MEXICO CITY (Reuters) - Mexican students will be educated in the next academic year through a home-learning program broadcast by major networks such as TV Azteca until a drop in coronavirus infections allows for schools to be reopened, the government said on Monday.
The decision to keep the nation’s schools closed after the Aug. 24 start of the academic year reflects stubbornly high infection rates and deaths in Latin America’s second-largest economy.
The plan was announced by the education minister, Esteban Moctezuma, who was flanked by top executives of Azteca, Televisa and other networks at President Andres Manuel Lopez Obrador’s regular morning press conference.
When the 2020-2021 academic school year kicks off “it will begin as distance learning because the conditions don’t exist to do it in person,” Moctezuma said.
“We are obliged to look for alternatives, to look for answers so that girls, boys and youths continue to have access to education,” he said.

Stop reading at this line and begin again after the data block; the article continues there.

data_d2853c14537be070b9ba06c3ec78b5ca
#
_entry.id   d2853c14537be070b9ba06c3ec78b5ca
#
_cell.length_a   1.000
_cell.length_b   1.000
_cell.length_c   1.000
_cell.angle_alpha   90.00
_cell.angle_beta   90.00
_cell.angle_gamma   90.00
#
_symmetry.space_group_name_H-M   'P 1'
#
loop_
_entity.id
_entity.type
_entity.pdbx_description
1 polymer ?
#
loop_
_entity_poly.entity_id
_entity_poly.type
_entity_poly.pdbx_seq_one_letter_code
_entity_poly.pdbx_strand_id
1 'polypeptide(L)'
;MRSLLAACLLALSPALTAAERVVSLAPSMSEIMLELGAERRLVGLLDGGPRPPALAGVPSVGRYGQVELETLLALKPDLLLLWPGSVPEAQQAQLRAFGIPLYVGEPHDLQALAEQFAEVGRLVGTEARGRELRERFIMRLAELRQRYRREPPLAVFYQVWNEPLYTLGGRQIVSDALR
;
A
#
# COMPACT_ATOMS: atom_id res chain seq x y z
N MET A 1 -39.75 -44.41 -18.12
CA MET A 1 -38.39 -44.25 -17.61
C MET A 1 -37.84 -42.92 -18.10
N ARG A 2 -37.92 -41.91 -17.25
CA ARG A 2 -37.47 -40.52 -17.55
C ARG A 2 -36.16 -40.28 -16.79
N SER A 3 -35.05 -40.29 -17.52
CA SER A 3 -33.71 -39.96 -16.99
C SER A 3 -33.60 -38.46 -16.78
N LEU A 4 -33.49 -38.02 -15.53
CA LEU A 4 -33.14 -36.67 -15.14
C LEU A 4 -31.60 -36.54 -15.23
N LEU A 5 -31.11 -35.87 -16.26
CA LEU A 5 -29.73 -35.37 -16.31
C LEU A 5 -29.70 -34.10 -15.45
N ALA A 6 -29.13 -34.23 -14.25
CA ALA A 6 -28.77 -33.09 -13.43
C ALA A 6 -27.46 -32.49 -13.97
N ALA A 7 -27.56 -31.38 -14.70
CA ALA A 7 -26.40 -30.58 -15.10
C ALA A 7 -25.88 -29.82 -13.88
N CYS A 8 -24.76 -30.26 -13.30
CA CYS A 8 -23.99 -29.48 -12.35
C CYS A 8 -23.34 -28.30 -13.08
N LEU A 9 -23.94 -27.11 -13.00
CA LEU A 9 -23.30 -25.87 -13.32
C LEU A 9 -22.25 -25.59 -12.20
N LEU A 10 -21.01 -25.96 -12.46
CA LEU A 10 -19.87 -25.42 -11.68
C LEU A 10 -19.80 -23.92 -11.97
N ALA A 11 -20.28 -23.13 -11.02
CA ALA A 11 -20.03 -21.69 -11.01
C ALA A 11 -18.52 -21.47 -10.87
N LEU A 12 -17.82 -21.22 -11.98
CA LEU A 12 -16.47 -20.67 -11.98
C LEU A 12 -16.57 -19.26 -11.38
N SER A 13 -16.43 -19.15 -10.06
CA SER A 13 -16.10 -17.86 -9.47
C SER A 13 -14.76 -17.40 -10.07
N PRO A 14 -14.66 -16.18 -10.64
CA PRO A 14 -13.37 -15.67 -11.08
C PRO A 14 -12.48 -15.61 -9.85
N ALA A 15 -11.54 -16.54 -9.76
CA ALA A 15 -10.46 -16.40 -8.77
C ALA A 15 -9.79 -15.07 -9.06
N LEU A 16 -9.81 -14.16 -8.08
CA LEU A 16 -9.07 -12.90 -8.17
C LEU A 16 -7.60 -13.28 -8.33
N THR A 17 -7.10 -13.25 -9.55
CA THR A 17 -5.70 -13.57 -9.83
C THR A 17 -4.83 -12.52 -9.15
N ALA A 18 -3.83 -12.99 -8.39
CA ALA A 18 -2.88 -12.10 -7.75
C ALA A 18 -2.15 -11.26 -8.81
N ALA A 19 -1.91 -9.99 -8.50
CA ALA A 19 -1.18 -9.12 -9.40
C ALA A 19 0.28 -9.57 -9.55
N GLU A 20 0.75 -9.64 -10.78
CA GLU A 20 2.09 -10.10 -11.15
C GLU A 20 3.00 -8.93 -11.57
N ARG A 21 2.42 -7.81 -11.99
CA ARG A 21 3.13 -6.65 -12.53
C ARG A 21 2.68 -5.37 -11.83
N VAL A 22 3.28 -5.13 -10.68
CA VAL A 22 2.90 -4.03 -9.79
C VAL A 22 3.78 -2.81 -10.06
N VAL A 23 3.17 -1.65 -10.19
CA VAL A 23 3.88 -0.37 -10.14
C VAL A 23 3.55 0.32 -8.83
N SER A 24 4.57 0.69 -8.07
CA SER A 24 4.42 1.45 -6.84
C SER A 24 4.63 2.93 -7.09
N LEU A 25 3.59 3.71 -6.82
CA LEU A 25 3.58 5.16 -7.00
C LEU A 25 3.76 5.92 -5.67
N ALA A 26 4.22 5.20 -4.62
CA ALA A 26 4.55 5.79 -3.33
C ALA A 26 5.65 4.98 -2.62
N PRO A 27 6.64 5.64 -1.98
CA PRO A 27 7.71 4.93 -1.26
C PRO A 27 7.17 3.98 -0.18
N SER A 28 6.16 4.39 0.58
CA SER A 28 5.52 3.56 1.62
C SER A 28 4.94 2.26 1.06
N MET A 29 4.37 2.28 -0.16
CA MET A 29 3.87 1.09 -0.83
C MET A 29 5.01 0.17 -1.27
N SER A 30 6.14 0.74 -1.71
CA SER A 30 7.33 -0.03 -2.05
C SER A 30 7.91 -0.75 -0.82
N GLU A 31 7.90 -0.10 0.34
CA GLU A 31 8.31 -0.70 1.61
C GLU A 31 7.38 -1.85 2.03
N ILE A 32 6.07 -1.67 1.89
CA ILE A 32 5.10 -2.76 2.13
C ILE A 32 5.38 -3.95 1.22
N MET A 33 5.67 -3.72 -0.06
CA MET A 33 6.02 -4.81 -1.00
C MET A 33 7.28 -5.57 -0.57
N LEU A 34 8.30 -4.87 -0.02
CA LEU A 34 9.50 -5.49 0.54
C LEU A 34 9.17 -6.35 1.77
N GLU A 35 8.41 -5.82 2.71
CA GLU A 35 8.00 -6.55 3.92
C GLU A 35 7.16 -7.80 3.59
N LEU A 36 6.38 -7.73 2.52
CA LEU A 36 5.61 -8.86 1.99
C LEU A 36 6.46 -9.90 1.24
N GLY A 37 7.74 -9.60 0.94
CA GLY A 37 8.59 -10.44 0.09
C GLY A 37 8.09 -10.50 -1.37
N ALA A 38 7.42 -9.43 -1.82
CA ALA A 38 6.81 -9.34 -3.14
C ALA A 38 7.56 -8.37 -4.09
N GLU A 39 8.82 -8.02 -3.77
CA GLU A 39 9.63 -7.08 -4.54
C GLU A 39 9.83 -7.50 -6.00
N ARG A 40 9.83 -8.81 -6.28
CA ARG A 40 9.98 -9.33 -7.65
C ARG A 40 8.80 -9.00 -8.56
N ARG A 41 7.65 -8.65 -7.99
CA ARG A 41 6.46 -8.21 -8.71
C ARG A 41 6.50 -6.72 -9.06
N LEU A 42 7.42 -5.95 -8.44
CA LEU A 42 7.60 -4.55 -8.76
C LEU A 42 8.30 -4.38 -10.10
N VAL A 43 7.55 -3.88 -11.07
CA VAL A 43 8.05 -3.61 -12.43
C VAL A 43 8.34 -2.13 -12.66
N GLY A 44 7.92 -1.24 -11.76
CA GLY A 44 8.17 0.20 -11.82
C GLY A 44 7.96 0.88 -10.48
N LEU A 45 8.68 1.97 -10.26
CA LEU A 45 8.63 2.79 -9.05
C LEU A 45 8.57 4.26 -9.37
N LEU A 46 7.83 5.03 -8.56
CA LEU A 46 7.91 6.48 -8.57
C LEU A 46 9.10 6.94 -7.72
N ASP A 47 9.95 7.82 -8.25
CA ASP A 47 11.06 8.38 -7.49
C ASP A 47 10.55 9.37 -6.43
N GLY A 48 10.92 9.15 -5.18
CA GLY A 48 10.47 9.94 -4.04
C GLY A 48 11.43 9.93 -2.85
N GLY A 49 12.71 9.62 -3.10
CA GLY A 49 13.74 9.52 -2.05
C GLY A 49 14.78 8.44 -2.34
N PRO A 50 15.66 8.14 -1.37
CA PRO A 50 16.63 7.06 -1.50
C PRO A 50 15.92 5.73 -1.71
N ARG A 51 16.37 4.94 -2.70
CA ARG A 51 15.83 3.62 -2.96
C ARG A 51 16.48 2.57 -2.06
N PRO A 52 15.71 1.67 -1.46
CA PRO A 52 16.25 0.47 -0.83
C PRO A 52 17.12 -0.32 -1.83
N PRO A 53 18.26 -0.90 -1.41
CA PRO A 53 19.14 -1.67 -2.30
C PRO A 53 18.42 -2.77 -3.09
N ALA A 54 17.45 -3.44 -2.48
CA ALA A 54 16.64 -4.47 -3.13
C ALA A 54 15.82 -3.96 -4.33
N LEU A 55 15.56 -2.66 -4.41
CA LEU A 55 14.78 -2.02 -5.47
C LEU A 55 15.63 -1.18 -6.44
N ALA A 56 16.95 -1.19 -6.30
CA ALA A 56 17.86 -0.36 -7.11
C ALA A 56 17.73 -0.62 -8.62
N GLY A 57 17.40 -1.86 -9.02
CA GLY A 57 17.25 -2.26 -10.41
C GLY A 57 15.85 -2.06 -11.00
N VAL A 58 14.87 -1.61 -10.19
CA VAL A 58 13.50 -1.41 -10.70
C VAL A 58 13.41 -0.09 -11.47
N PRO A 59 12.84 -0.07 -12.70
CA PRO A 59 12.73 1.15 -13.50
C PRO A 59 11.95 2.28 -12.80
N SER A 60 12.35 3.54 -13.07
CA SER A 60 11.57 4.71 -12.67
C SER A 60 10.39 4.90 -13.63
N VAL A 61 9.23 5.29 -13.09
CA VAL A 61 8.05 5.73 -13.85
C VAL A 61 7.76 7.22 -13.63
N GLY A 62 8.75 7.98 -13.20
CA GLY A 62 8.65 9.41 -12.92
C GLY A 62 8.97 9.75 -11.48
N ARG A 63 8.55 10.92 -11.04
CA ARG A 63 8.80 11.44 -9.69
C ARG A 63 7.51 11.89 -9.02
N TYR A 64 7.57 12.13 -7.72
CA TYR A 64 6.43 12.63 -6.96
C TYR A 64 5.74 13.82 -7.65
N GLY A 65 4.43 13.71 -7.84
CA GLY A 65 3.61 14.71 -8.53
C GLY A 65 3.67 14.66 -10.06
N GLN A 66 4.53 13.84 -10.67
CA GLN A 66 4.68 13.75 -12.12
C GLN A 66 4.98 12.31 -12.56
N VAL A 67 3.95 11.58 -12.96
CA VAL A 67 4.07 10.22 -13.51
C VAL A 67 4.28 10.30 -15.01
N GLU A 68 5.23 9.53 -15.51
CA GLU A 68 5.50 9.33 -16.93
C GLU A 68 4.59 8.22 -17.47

Before joining the government, Moctezuma was a senior executive at the charitable arm of the Azteca group.
Some 94% of Mexican households have a television, but in areas of the country without a television signal or internet access, students will be able to take classes over the radio, the education minister said.
Mexico has the third-highest coronavirus death toll in the world, with 47,746 deaths and 439,046 known cases.
“The pandemic represents one of the greatest challenges of our time,” Moctezuma said.
The government aims to restart in-person learning once the traffic-light system used to measure how widespread coronavirus is falls to the green light level, which is the lowest.
Reporting by Anthony Esposito; Editing by Frank Jack Daniel and Paul Simao
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